“They’ve been trying to, like, make me stay for nights over there, but I was like, ‘No, like, I’m committed to Tracy’s. I told you that when I was hired, I’m going to be staying with them,’” Galletes said.

Galletes is local. But a lot of seasonal workers aren’t, like Dan Palmer.

Palmer is from Minneapolis, where he’s been riding out the pandemic. About a month ago, Above and Beyond Alaska asked him what it would take to get him to work his fourth season as a guide with them in Juneau.

“Completely unexpected, 100% unexpected,” Palmer said. “And I kind of laughed, myself, too, because after, you know, living at my parents’ house for about a year and a half, working at Best Buy here in Minnesota — didn’t take much to get me back up there.”

He put in his notice and booked a $2,400 ferry ticket for himself, his dog and the van they’ll be living out of.

“Economically, I don’t know if it necessarily makes sense for me to come back and, you know, work the amount of time that I’m going to be working,” Palmer said.

But he’s got friends and connections in Juneau that make it worthwhile for other reasons. And he prefers working in crampons over khakis.

By the way, Palmer said he did go on unemployment for months last year, concerned he might bring COVID home from that Best Buy. When conditions improved, he said he did go back to work, even though it meant earning less.

Steve Sahlender is the vice president of Alaska operations for Goldbelt Inc., which runs the Goldbelt Tram. It sells tram rides up to the tree line of Mount Roberts, and opportunities to drink, dine, shop and explore at their facility up there.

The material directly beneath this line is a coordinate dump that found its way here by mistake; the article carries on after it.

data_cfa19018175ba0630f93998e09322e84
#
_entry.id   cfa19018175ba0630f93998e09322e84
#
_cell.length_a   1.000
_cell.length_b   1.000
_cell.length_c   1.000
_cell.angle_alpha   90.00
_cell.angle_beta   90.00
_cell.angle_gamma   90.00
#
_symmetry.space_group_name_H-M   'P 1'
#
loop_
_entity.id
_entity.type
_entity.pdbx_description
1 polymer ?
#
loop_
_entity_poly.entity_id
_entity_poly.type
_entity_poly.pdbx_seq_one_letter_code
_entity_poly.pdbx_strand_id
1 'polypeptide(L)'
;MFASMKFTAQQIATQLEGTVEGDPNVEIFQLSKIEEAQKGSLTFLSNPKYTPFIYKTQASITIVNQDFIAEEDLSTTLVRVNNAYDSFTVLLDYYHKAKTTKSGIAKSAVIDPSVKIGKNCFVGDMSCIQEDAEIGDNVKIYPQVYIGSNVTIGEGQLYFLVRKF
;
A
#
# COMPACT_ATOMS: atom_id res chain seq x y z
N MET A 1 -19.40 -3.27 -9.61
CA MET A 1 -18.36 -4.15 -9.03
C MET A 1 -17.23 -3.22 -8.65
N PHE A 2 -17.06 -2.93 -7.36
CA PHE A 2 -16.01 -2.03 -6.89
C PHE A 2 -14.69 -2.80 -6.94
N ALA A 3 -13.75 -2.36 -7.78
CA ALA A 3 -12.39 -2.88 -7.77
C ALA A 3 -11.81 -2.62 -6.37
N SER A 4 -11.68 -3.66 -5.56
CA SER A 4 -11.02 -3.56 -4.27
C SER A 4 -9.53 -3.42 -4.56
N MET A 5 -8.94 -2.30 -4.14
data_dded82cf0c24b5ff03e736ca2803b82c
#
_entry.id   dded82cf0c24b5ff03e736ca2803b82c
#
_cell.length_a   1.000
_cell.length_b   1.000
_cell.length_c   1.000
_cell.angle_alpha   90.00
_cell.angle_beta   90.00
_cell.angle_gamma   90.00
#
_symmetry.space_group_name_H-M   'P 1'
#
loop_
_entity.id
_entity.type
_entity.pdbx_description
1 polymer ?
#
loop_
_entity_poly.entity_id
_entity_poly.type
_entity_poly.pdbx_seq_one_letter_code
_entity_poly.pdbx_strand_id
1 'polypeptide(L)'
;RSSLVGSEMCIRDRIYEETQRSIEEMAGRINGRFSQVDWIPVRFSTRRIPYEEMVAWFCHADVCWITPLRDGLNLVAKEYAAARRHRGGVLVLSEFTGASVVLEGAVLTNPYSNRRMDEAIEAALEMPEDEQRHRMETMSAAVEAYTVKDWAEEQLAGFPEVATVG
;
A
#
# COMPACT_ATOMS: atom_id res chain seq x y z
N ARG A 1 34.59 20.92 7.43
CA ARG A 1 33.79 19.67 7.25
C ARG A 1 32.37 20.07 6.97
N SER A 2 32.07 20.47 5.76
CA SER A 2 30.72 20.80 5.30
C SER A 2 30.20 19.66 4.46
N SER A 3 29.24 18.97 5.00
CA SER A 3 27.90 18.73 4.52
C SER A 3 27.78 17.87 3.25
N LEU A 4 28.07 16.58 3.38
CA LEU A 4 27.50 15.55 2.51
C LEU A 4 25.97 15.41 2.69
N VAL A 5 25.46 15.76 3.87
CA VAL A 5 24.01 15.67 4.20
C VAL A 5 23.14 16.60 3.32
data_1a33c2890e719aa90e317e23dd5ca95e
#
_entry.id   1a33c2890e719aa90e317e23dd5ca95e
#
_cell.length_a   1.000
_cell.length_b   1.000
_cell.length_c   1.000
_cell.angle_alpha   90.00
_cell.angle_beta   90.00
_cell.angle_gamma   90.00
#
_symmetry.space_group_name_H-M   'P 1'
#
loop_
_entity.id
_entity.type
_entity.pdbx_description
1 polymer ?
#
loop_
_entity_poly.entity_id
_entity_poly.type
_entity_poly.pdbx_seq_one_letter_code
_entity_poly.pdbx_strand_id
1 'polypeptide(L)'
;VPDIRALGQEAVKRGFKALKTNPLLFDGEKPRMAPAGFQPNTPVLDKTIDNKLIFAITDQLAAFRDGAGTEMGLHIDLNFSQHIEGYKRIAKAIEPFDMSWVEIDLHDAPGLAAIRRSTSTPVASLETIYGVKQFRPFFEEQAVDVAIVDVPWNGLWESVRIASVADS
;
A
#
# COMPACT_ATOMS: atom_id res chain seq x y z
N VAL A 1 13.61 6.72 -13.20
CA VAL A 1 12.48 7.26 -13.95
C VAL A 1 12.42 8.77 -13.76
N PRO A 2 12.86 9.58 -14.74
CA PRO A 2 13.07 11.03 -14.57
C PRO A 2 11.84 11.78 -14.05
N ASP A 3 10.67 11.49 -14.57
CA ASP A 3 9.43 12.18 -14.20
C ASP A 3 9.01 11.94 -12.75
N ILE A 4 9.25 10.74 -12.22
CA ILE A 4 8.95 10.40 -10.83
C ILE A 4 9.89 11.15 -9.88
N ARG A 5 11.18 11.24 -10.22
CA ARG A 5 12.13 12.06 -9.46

Steve Sahlender, pictured here on June 16, 2021, is the vice president of Alaska operations for Goldbelt Inc. (Photo by Jeremy Hsieh/KTOO)

Sahlender said the tram would normally have about 130 seasonal employees plus some year-round staff. Right now, there’s about 20 seasonal employees. The tram is only open three days a week with limited amenities up top because of low customer volume and labor challenges.

“We’ve adjusted some things, but we haven’t made it more attractive for hiring people,” he said.

He thinks the timing of the extra unemployment benefits expiring this month and the return of big cruise ships next month will help the tram ramp back up smoothly.

“It should line up nicely for us, and we’re kind of looking forward to being open fully and running six, seven days a week,” Sahlender said.

But when it comes down to it, the governor, workers, economists — everyone’s basically guessing about what will happen this summer. We won’t know right away if these labor issues are another short-term ripple of the pandemic, or something more persistent.

Jeremy Hsieh

Local News Reporter, KTOO

I dig into questions about the forces and institutions that shape Juneau, big and small, delightful and outrageous. What stirs you up about how Juneau is built and how the city works?